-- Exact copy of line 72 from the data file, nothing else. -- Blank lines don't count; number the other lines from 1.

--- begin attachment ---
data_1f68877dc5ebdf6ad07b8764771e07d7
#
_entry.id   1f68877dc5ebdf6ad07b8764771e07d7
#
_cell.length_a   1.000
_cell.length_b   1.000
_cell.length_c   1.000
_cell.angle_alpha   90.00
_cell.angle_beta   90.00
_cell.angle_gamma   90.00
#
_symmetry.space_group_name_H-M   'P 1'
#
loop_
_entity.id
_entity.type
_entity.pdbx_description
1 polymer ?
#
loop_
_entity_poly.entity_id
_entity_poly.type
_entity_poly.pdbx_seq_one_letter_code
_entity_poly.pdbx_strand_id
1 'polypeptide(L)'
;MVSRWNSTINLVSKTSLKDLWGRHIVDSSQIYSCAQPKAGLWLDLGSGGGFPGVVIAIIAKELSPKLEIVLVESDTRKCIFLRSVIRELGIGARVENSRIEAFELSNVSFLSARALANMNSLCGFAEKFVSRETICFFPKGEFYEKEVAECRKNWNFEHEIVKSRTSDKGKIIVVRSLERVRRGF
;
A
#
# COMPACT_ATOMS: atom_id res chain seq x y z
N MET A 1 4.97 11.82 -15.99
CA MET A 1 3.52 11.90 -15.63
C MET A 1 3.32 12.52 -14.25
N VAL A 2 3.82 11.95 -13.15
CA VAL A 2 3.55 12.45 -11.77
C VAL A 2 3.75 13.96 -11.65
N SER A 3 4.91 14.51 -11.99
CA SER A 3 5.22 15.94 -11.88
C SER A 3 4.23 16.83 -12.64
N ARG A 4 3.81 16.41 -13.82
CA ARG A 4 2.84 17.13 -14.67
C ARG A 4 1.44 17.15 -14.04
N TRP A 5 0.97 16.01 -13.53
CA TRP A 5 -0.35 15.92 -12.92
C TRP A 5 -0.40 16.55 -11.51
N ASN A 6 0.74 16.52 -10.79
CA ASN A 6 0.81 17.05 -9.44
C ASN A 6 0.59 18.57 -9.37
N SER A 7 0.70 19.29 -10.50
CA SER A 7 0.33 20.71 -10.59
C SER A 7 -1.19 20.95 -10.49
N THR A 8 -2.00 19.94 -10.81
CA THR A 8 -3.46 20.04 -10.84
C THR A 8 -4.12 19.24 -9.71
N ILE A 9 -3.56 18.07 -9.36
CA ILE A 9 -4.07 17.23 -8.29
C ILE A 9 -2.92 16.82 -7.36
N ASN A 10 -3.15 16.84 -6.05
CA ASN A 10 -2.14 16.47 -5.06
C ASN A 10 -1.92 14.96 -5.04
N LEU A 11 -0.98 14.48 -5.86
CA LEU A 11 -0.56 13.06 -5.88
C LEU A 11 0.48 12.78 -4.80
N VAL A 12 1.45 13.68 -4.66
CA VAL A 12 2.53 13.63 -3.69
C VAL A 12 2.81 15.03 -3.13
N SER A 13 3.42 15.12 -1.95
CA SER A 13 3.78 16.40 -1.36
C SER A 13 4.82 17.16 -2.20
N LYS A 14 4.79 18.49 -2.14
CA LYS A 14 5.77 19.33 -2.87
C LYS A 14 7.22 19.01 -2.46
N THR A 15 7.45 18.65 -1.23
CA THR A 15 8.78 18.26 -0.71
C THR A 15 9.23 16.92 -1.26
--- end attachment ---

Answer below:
C LYS A 14 7.22 19.01 -2.46